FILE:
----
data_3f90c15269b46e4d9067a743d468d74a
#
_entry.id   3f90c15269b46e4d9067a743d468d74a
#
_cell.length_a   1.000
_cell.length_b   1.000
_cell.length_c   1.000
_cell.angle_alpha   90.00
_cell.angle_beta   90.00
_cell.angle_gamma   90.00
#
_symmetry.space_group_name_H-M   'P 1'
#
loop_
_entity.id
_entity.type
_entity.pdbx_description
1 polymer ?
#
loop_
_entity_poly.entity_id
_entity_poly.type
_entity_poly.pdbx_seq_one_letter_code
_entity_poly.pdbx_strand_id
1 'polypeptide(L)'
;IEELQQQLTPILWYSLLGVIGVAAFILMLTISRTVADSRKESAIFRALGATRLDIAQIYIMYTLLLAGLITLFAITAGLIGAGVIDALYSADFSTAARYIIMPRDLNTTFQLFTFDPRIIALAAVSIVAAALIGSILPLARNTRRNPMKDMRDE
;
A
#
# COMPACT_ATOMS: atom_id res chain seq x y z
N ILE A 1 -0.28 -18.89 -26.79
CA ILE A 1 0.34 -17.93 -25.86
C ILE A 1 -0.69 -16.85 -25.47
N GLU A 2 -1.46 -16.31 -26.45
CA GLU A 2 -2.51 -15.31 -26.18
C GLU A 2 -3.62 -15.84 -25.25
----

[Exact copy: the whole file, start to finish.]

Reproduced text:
data_3f90c15269b46e4d9067a743d468d74a
#
_entry.id   3f90c15269b46e4d9067a743d468d74a
#
_cell.length_a   1.000
_cell.length_b   1.000
_cell.length_c   1.000
_cell.angle_alpha   90.00
_cell.angle_beta   90.00
_cell.angle_gamma   90.00
#
_symmetry.space_group_name_H-M   'P 1'
#
loop_
_entity.id
_entity.type
_entity.pdbx_description
1 polymer ?
#
loop_
_entity_poly.entity_id
_entity_poly.type
_entity_poly.pdbx_seq_one_letter_code
_entity_poly.pdbx_strand_id
1 'polypeptide(L)'
;IEELQQQLTPILWYSLLGVIGVAAFILMLTISRTVADSRKESAIFRALGATRLDIAQIYIMYTLLLAGLITLFAITAGLIGAGVIDALYSADFSTAARYIIMPRDLNTTFQLFTFDPRIIALAAVSIVAAALIGSILPLARNTRRNPMKDMRDE
;
A
#
# COMPACT_ATOMS: atom_id res chain seq x y z
N ILE A 1 -0.28 -18.89 -26.79
CA ILE A 1 0.34 -17.93 -25.86
C ILE A 1 -0.69 -16.85 -25.47
N GLU A 2 -1.46 -16.31 -26.45
CA GLU A 2 -2.51 -15.31 -26.18
C GLU A 2 -3.62 -15.84 -25.25